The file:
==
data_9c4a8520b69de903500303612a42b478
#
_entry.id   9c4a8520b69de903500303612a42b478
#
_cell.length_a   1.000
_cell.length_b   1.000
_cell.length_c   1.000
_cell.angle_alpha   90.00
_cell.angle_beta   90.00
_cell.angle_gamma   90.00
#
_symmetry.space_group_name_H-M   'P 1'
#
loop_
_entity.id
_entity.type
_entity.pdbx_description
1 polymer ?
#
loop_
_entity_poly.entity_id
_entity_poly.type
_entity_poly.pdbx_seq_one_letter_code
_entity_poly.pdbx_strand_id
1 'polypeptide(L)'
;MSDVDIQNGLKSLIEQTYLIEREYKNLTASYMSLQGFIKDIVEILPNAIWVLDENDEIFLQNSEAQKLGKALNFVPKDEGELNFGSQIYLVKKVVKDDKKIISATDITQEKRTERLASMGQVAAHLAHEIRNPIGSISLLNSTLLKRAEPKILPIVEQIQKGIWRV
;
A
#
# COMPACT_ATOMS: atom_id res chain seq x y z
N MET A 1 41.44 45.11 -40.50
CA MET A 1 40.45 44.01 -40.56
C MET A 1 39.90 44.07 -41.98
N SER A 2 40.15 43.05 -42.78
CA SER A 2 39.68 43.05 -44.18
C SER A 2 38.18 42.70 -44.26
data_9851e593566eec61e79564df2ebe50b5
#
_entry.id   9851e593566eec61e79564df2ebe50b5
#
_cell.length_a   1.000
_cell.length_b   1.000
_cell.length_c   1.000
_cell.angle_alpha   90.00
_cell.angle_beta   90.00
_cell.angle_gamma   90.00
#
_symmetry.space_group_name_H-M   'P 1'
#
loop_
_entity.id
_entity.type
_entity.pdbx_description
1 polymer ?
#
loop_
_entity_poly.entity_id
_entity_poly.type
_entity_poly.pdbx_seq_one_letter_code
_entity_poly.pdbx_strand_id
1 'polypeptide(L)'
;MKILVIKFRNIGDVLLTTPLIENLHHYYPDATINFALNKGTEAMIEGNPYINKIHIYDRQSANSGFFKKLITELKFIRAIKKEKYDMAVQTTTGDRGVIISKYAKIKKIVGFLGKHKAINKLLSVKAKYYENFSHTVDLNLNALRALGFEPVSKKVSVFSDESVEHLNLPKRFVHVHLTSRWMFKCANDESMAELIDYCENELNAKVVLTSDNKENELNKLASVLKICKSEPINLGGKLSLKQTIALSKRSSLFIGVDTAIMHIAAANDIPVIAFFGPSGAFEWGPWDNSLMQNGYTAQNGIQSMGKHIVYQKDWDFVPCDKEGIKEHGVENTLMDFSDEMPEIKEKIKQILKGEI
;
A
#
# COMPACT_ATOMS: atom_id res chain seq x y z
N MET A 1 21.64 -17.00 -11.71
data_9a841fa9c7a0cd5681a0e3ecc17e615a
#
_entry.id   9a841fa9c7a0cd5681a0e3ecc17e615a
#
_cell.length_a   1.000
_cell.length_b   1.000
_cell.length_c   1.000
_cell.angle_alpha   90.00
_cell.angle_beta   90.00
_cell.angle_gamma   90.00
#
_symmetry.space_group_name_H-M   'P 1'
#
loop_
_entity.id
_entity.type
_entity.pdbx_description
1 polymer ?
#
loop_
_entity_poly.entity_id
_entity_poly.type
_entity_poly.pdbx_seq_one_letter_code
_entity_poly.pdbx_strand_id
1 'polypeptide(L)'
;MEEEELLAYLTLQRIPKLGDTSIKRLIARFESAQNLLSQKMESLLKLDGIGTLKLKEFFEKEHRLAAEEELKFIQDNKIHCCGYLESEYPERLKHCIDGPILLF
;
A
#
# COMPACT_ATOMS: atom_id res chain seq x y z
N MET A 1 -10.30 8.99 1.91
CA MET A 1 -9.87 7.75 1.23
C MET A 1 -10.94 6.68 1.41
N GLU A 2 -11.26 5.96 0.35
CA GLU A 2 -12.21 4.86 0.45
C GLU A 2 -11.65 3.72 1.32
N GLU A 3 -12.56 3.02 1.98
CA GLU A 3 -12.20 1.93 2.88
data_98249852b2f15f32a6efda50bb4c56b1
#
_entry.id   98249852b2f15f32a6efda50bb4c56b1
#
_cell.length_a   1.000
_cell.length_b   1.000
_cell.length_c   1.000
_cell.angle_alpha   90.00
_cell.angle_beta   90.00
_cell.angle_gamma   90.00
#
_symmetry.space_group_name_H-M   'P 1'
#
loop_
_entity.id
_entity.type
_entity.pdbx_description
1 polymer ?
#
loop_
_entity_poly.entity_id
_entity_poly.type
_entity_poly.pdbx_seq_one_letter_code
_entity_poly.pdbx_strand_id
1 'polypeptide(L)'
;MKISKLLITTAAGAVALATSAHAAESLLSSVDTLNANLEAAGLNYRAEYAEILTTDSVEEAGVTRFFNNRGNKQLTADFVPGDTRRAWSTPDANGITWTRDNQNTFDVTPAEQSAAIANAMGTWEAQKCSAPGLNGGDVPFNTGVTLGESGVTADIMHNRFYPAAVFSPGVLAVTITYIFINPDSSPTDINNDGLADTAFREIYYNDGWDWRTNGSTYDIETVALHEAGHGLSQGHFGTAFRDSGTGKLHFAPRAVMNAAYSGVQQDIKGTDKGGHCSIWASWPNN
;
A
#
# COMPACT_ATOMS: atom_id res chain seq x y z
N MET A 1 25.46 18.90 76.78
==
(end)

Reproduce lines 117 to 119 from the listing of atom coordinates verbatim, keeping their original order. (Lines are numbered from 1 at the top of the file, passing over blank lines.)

_symmetry.space_group_name_H-M   'P 1'
#
loop_